And it is important to highlight the ‘multiplier effect’ of increasing the minimum wage. We know that lower income individuals spend the vast majority of their incomes (because they must) and that money goes directly into the local economy. They don’t use their money to buy yachts, diamonds or expensive vacations; they spend their money at local grocery stores, clothing stores and in family activities. That money goes back into our economy and creates more jobs. This is how you build an economy.

I know that increasing the minimum wage raises the cost for certain businesses, but labor costs are a cost like food costs, rent costs. If we—as a society—had indexed minimum wage for inflation, we would have addressed this issue long ago. My bill would not make the minimum wage $15 per hour immediately, it would gradually raise it.

There is reliable and extensive research that contradicts the assertion that a $15 per hour minimum wage will reduce jobs.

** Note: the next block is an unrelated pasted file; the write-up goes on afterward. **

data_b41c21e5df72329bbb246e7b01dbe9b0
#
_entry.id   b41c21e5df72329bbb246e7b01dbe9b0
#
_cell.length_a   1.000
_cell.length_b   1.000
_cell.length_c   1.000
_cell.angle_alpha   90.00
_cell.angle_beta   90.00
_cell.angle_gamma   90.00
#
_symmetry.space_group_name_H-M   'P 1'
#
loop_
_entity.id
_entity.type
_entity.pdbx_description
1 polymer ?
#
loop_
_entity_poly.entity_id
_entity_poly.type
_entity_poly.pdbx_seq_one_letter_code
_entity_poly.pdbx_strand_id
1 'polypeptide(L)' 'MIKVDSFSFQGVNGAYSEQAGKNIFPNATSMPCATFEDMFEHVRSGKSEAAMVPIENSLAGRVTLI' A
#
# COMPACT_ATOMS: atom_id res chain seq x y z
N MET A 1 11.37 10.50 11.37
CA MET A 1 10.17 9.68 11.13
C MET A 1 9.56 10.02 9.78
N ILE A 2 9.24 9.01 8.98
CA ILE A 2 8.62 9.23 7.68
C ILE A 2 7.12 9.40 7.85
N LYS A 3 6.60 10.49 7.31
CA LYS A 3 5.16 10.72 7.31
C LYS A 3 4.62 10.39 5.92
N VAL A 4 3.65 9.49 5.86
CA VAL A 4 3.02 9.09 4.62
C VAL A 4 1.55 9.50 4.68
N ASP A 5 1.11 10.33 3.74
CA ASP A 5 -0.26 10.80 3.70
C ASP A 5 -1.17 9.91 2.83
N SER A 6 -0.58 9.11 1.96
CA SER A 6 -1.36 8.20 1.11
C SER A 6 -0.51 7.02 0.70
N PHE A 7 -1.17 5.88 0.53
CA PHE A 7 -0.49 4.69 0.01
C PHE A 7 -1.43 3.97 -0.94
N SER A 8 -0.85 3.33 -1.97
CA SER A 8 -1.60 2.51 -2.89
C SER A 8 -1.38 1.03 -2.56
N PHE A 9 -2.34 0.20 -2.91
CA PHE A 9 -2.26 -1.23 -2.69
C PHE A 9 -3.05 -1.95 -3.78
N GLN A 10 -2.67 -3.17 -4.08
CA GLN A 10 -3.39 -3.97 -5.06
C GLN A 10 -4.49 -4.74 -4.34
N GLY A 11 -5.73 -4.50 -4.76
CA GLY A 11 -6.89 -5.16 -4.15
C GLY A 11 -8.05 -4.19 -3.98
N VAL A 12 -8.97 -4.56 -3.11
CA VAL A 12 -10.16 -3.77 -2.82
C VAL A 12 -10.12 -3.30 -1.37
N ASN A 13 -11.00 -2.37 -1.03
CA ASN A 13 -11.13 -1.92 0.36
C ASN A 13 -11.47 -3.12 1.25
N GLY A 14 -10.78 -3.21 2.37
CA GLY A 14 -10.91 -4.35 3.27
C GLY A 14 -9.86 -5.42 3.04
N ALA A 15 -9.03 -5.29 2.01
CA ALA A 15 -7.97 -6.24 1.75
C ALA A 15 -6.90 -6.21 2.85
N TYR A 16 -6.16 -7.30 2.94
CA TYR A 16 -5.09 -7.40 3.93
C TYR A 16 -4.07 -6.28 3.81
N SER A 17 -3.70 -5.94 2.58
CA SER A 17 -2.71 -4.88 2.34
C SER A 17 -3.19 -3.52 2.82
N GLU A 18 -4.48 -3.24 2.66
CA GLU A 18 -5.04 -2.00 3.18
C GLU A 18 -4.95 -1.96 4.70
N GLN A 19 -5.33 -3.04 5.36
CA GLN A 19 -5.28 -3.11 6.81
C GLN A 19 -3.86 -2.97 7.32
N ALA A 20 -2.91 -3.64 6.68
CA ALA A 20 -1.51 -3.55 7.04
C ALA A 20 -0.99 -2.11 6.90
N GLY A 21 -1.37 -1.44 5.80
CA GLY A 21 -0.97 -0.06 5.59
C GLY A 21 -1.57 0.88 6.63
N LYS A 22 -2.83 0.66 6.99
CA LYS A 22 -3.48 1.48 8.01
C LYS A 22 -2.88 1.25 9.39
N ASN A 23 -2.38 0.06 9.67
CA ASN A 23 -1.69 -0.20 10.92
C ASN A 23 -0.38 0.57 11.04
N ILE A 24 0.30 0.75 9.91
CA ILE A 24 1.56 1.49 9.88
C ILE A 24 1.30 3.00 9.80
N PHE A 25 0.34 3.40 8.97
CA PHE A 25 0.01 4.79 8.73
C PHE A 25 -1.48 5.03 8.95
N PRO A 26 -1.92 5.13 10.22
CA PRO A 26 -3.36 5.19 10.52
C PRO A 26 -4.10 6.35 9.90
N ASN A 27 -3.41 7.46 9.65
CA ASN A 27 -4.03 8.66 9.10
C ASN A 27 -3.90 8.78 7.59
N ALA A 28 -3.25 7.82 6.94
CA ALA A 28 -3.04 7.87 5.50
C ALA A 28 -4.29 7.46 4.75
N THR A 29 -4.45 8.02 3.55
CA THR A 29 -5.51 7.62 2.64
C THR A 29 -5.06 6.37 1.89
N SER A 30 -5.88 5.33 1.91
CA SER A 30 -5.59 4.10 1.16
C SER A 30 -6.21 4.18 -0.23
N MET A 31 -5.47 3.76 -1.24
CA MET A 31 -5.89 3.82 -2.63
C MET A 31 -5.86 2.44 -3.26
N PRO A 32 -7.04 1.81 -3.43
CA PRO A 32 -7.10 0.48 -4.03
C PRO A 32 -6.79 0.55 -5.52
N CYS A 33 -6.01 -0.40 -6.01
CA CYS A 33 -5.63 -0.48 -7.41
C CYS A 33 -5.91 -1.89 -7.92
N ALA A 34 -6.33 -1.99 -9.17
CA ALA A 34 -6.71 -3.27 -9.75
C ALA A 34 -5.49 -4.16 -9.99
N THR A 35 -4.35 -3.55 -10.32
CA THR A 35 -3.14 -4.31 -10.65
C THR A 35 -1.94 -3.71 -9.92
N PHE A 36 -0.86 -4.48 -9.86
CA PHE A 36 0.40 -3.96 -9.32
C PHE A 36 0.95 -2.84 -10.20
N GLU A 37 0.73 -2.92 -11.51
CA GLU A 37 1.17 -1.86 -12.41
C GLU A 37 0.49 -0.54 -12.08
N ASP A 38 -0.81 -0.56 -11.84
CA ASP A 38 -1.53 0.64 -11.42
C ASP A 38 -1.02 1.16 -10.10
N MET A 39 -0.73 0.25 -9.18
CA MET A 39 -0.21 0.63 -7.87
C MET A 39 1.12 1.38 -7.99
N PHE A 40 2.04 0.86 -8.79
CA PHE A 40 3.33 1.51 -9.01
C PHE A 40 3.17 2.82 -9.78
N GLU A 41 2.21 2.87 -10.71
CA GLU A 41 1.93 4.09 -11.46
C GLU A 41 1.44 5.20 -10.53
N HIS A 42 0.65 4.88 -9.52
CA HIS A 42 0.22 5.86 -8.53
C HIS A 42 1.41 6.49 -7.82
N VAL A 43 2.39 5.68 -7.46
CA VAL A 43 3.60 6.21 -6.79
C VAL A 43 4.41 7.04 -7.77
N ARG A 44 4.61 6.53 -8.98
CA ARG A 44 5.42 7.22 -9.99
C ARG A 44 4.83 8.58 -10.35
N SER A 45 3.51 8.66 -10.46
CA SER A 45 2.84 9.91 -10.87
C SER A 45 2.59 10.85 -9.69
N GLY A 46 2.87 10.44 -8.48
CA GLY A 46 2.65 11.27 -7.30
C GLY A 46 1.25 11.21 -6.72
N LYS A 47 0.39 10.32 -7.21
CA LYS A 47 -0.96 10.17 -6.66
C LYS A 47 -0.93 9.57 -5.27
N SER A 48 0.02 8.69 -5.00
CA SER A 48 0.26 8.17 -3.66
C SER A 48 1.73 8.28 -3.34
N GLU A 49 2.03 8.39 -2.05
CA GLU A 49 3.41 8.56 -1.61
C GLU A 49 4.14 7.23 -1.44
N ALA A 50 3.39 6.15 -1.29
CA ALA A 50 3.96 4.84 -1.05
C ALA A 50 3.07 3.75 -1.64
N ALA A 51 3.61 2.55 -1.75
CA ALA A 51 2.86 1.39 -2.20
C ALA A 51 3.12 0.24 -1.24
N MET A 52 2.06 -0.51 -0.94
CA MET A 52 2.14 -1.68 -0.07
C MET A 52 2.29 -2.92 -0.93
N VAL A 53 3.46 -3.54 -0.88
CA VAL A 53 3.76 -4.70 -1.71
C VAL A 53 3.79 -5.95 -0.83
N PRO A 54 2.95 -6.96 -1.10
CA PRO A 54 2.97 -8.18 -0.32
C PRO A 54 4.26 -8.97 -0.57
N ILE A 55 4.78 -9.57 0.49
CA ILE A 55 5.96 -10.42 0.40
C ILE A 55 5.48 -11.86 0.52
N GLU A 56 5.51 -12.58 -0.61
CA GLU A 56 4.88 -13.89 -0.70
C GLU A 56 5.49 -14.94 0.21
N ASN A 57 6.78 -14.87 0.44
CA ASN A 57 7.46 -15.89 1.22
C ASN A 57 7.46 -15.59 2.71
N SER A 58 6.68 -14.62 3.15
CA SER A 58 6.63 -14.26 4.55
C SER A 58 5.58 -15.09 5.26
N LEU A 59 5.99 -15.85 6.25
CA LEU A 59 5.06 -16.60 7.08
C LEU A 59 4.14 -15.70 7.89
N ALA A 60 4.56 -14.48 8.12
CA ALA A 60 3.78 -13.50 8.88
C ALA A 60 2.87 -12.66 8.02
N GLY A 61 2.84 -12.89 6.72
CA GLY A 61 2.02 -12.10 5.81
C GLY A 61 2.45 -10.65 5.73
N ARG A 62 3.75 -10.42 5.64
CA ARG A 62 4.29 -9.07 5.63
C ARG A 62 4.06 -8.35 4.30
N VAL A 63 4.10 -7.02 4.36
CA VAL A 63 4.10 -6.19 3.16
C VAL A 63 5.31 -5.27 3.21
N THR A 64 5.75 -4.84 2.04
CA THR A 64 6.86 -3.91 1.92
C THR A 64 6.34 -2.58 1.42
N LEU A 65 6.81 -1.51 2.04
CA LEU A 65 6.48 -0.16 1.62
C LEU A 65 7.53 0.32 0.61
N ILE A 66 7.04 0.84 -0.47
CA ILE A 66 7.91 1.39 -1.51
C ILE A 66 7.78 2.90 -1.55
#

I would also like to point out that Montgomery County’s area median income, or AMI, was about $109,200 in 2015. Two full-time workers earning $15 per hour, working 52 weeks would earn $62,400—which can be figured as $31,200 by two people at $15 per hour times 40 hours per week by 52 weeks. That is 57 percent of the AMI. That couple—or family, more likely—has not been catapulted into the ranks of great wealth with $15 per hour wage. They now have been given a chance to support themselves and their family.

And finally today, on April 12, which is Equal Pay Day, nationally women are the majority of low wage earners. Women—and especially single mothers—stand to greatly benefit from this legislation.

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Release ID: 16-114
Media Contact: Neil Greenberger 240-777-7939, Delphine Harriston 240-777-7931